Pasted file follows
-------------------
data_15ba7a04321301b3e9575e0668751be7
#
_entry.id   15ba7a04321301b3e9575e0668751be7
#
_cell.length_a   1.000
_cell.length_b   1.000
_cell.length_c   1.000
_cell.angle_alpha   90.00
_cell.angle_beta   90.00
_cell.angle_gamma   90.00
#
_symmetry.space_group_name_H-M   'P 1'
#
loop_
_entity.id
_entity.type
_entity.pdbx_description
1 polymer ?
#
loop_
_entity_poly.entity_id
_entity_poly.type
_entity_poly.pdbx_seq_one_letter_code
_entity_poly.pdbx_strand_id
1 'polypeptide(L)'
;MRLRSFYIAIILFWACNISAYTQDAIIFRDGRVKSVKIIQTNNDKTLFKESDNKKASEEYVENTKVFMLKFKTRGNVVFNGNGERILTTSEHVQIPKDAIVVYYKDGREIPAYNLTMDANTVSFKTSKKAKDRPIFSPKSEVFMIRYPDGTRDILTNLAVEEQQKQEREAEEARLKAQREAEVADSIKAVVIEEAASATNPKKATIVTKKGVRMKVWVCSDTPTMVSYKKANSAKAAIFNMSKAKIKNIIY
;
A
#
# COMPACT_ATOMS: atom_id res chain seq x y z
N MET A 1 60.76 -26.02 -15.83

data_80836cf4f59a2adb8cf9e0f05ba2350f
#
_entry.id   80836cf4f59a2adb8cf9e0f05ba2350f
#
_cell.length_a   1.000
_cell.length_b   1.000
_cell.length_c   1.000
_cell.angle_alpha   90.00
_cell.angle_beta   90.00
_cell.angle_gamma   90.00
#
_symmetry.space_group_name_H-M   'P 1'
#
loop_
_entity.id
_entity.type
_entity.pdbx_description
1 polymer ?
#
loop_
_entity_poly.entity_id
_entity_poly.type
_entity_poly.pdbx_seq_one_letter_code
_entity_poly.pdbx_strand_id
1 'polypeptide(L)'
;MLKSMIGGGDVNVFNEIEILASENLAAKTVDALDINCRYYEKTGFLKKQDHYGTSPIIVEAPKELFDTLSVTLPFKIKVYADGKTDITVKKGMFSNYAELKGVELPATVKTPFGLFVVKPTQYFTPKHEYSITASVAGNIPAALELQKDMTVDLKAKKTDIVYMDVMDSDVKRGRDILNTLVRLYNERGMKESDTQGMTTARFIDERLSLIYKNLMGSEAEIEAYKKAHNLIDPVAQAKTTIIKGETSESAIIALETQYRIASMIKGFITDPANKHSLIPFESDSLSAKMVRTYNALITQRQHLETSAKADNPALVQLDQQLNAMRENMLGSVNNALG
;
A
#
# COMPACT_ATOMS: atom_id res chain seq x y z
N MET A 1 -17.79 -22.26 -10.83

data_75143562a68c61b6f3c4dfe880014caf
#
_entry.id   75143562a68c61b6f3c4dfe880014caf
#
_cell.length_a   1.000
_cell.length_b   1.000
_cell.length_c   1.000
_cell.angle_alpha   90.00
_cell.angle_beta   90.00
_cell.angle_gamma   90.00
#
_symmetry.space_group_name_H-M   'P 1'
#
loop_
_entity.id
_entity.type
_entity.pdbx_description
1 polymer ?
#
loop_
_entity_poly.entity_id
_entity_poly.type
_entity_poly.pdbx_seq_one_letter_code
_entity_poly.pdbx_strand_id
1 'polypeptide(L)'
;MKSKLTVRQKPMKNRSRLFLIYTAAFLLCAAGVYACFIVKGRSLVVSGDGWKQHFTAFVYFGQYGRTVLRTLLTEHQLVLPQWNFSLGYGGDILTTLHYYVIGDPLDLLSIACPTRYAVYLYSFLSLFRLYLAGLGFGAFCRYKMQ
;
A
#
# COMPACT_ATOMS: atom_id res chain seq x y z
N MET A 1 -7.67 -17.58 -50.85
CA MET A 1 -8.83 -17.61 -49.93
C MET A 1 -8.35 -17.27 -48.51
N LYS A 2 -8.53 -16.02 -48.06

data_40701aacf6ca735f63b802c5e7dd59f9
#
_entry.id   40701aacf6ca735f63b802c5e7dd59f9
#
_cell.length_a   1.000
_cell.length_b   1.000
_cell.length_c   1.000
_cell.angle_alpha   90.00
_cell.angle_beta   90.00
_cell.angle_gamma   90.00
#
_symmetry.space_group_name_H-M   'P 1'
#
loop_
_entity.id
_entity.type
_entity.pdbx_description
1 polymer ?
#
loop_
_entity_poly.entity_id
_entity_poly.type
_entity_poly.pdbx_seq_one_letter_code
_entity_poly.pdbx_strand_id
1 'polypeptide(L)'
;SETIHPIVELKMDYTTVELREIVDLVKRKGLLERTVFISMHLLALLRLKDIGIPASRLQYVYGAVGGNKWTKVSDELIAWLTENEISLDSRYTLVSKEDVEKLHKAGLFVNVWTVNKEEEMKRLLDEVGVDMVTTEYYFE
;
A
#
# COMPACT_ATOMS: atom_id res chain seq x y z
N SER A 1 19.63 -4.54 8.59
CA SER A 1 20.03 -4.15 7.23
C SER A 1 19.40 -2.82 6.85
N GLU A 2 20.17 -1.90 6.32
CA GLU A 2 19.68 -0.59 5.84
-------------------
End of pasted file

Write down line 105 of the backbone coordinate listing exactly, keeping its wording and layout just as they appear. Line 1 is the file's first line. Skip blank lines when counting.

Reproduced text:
_cell.angle_beta   90.00